New research into average UK spend on engagement rings has revealed a dramatic turnaround in how much Britons are willing to pay. Couples that have popped the question in the last year are spending nearly double the amount that was being spent in the previous year. The year that brought us Brexit saw Brits’ spending habits leaning on the more conservative side, with the average engagement ring spend coming in at £785.
Last year, Protect Your Bubble published a report into how much UK couples are spending on engagement rings and found that Brits were spending 19% less on rings than couples were five years ago.
Despite pricier engagement rings enjoying a bit of a revival, the tradition of spending three-months’ wages on the ring seems to be completely outdated now, with Brits forking out less than three quarters (-78%) of that on average. On the whole though, the choice of the ring remains key to the proposal with a third of us saying it’s the most important aspect of a proposal. Piling on the pressure, one in nine Brits say they would turn down their other half if the proposal setting wasn’t perfect.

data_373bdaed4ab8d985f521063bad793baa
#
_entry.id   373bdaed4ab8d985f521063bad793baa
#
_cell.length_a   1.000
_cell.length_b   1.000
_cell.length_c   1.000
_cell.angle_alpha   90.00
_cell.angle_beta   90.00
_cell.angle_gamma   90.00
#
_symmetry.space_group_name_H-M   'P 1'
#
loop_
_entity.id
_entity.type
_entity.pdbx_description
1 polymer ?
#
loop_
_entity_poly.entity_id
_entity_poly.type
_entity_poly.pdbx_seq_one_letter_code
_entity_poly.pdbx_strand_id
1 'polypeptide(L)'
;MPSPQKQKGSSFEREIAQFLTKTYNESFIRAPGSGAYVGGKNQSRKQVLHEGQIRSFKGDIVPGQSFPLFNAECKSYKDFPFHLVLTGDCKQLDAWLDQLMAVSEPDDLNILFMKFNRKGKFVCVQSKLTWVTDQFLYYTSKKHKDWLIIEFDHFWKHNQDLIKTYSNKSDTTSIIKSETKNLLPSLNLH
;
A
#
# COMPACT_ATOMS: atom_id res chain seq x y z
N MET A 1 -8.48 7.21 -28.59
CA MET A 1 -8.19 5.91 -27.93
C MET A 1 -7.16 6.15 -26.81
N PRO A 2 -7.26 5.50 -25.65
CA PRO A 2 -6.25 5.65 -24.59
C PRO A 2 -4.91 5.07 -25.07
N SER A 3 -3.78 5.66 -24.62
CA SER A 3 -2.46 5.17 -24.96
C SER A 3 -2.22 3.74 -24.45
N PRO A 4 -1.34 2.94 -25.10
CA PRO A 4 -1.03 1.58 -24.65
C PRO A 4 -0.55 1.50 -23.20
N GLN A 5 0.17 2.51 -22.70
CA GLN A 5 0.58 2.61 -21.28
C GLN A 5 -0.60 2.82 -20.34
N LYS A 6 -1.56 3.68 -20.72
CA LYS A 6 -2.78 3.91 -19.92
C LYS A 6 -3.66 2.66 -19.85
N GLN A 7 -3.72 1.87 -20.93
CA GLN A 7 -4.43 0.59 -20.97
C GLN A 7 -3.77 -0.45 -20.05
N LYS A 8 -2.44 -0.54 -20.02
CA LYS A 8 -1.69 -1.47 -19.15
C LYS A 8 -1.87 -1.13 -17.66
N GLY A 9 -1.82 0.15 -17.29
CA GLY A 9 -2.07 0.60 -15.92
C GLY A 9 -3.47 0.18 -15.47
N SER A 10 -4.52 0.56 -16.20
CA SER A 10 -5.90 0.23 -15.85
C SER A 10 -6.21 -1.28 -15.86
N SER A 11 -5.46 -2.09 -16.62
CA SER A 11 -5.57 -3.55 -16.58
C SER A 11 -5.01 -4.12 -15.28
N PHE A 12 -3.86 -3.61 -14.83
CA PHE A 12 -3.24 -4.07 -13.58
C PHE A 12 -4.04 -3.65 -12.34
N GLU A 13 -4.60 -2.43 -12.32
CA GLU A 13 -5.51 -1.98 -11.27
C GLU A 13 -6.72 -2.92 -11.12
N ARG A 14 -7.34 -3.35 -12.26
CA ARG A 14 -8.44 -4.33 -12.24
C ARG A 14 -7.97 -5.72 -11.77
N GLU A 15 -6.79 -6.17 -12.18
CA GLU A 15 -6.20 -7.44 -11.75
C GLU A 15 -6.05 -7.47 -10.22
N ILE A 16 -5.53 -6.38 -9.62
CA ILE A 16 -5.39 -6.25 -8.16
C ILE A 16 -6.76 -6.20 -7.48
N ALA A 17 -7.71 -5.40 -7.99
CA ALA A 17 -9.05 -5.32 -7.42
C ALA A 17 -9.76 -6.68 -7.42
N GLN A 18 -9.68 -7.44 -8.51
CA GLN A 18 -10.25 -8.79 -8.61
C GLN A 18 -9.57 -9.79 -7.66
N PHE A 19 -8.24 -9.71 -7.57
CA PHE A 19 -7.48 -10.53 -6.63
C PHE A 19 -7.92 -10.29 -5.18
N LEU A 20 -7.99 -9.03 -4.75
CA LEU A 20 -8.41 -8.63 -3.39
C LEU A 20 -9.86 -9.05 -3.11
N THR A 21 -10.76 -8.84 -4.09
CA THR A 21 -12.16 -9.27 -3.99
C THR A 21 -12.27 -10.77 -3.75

Furthermore, it seems as though the pressure is still on men to offer up a rock at the right time with only 2% of women saying they would propose to their partner.
This hefty increase in the amount that Brits are willing to spend on engagement rings could be a sign that consumer confidence is finally returning to the luxury goods market.
James Brown, director of jewellery insurance provider Protect Your Bubble, comments:
“No matter what your budget is though, our research shows that there is still pressure on couples to pop the question with the perfect ring, with a third of us saying that it’s the most important part of the proposal.
“If Brits still followed the three months wages rule, it would have us spending over £6,000 on average for a ring, so it’s no surprise that the tradition has become somewhat outdated.
“When spending an average £1,483, that’s a lot of ring to lose or have stolen. It’s worth taking out some form of insurance on your jewellery, even though it’s just the physical value you’re replacing.”
The increase will certainly come as welcome news to the jewellery industry, which will have felt the pinch following the Brexit referendum.